Radiation Safety for Healthcare Workers
It is estimated that approximately 1 million people employed in health facilities around the world are exposed to radiation in the course of their work duties. This makes the radiation safety of healthcare workers an important consideration. The International Labor Organization regards any exposure to ionizing radiation received at the workplace as occupational exposure. A healthcare worker’s total radiation exposure also includes natural background exposure received during working hours. However, since the latter is a consequence of living on Planet Earth and occurs regardless of occupation, it is not the responsibility of the employer and is not subject to regulatory controls.
Occupational Radiation Exposure: Who is at Greatest Risk?
As mentioned, healthcare workers are the largest group of people occupationally exposed to artificial sources of ionizing radiation. Radiologic technologists work with radiation to acquire medical images. This puts them at potential danger of suffering the detrimental effects of ionizing radiation. Radiation is thus an occupational health hazard and technologists must be aware of the damage it can cause. In addition to the risk of cancer, studies have shown that workers exposed to radiation are more susceptible to cataract formation in the eyes compared to hospital workers who do not use radiation. In 2011, based on new findings, the ICRP lowered the safe limit of absorbed dose to the eye by tenfold, from 5 Gy to 0.5 Gy in an effort to promote the radiation safety of healthcare workers.
Effects of Radiation on Human Tissue
Radiation helps save human lives, but it can also harm the human body by its ionizing effect on atoms. An atom is the smallest component of any element and consist of a nucleus (positive charge) in the center and electrons (negative charge) in orbit around it. When X-rays collide with human tissue, the energy knocks the atom’s electrons out of orbit. This process is called ionization and it leaves the atom in an unstable state, creating what is known as a radical. These unsteady radicals are highly reactive and can ionize water molecules, disrupt DNA strands, cause cell death, and lead to uncontrolled cell replication.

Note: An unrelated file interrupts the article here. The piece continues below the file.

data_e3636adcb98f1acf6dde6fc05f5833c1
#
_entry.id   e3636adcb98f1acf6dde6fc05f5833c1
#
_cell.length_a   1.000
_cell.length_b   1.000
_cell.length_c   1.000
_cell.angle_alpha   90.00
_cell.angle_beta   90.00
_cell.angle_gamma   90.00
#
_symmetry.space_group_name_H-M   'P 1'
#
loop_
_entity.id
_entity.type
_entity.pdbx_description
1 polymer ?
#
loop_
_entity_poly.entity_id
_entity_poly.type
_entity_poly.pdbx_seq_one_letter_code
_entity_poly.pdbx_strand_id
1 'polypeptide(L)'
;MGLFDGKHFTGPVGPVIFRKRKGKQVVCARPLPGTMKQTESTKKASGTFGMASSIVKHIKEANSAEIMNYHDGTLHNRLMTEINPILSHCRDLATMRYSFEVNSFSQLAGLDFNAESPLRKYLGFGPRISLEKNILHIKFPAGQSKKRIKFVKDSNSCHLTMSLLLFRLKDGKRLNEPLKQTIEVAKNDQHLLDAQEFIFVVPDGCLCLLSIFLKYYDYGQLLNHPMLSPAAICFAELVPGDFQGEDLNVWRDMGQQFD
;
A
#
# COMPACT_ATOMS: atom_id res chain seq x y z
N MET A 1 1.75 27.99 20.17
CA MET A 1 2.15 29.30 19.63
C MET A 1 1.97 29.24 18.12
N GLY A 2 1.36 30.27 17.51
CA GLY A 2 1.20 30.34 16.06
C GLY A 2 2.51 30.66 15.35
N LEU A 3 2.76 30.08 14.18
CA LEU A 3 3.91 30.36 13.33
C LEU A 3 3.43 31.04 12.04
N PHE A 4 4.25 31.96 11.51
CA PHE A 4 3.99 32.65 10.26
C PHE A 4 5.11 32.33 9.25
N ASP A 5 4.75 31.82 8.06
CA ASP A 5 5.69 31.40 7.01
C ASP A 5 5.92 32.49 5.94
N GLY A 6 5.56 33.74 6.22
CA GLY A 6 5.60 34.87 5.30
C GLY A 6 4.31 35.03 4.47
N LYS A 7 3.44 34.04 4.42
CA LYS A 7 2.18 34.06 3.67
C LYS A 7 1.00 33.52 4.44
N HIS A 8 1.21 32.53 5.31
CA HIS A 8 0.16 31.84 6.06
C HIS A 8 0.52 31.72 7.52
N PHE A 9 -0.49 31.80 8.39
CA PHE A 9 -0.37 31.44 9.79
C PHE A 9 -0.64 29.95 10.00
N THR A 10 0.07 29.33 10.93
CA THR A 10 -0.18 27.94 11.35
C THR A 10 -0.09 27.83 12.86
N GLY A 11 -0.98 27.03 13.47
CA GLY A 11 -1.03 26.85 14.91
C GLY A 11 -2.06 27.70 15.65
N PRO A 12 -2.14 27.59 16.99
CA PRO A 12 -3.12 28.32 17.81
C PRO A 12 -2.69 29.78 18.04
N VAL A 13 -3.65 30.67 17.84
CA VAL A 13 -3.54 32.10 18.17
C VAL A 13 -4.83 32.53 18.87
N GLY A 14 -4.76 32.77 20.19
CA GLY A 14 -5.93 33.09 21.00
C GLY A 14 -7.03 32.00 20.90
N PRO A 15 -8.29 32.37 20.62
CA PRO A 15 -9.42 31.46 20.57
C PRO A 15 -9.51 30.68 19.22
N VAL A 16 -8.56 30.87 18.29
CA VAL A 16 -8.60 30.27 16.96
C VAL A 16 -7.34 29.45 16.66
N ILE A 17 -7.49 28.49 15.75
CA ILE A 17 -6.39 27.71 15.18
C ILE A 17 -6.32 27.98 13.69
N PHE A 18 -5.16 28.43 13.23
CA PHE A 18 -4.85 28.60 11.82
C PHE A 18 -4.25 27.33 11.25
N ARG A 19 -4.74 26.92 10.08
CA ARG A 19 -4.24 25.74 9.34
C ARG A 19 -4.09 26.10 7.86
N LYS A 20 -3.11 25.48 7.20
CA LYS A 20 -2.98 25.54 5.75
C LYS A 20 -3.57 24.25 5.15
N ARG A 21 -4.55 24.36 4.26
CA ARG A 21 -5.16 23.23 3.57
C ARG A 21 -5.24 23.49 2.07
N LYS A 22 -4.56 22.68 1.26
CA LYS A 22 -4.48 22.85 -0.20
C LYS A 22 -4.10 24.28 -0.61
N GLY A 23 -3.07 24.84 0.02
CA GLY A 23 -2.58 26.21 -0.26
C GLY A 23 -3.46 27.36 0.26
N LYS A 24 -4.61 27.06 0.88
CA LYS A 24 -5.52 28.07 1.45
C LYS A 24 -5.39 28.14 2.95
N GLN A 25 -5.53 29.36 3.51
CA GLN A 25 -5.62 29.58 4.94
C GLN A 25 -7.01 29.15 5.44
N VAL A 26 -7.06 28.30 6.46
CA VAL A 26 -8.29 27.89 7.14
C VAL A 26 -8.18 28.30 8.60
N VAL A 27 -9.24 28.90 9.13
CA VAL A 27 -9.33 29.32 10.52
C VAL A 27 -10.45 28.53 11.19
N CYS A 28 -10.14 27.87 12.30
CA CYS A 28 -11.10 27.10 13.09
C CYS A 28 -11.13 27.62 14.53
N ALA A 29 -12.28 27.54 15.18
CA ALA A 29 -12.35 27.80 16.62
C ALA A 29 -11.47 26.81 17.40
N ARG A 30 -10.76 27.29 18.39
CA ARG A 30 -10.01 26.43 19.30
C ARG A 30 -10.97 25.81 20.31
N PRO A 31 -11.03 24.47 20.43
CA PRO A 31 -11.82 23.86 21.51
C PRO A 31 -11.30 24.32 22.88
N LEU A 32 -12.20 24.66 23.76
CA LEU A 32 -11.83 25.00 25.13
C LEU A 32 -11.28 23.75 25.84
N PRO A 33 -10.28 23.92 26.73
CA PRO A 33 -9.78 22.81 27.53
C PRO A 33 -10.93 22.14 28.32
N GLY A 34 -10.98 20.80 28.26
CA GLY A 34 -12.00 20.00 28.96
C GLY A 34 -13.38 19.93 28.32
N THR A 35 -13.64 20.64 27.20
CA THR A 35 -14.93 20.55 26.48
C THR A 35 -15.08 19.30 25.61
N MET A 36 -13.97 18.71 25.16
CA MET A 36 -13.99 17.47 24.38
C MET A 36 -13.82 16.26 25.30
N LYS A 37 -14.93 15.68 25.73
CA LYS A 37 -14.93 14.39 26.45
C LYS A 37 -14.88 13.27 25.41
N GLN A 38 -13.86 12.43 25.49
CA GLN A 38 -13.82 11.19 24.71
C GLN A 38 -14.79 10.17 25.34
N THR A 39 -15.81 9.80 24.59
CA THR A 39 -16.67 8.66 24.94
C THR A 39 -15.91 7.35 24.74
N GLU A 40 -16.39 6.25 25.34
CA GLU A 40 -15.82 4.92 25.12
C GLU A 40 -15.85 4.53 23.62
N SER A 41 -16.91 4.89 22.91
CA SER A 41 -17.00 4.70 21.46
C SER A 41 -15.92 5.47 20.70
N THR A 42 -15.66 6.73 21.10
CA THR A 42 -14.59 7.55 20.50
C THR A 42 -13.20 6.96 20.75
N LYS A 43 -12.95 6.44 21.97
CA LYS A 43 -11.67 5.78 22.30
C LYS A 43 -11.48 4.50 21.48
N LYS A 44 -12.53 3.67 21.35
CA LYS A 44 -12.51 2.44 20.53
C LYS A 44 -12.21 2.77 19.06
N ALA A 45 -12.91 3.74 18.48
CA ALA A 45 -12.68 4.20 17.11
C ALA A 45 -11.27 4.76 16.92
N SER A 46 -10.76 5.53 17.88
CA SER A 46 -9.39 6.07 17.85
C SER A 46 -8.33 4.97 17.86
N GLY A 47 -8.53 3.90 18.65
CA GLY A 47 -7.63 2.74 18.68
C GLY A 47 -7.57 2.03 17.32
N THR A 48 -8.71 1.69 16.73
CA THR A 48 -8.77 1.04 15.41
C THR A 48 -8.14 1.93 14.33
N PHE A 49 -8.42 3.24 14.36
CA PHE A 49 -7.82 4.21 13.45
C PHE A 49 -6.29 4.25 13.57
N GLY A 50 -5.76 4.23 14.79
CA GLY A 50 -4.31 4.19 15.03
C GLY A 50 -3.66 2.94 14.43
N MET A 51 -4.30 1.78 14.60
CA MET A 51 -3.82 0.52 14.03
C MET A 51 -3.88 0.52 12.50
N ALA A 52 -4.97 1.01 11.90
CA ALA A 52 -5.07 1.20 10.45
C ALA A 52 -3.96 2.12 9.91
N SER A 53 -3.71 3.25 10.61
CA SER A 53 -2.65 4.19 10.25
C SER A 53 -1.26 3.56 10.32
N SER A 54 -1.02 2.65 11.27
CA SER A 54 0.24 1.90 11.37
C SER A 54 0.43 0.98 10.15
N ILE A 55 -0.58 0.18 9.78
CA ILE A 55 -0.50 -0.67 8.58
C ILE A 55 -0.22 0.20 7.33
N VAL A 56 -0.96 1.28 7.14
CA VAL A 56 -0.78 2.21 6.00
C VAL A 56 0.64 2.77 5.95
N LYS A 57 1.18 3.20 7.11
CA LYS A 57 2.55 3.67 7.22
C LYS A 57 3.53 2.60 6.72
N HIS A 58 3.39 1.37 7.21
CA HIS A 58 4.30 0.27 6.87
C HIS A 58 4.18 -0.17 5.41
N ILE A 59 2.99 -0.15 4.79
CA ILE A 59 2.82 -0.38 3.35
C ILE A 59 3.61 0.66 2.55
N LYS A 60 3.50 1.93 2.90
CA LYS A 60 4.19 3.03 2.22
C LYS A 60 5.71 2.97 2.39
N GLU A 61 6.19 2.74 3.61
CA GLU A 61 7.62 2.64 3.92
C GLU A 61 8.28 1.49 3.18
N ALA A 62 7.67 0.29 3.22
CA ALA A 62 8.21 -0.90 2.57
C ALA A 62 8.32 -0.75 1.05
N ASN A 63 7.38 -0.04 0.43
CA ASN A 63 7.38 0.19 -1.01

The Importance of Occupational Dose Monitoring
Monitoring exposure with radiation badges is strongly encouraged to recognize when the dose limit is exceeded and there is a need to reduce exposure and safeguard the worker’s health. If individual monitoring is not feasible, radiation exposure should be passively measured with a dosimeter placed near the X-ray source.
Exposure to radiation in the workplace raises some important issues. Pregnant radiation workers are at risk as they can potentially expose the developing baby to ionizing radiation. For this reason, a female worker with a declared pregnancy may need to be assigned alternative work duties to ensure the radiation dose to the fetus does not exceed a safe level. Another issue is the uncertainty in dose estimation of radiation workers. Accurate measurement of individual dose may have legal ramifications if the employer’s compliance with dose limits is under investigation. Proposals have been made to introduce “dose passports” for radiation workers to properly track radiation exposure when they change jobs. Added to this is the need to manage other workplace hazards in parallel with occupational radiation safety.
It is noteworthy that non-radiation workers (for example, secretaries, security officers, and janitorial staff) are protected the same way as members of the public. According to NCRP guidelines, the effective dose to an individual from the general population should not be more than 1 mSv (100 mrem) per annum. This same dose limit applies to healthcare personnel who work near radiation facilities but remain in unrestricted areas. Facility design and architectural shielding afford the same protection to non-radiation workers as the general public.
Occupational Radiation Safety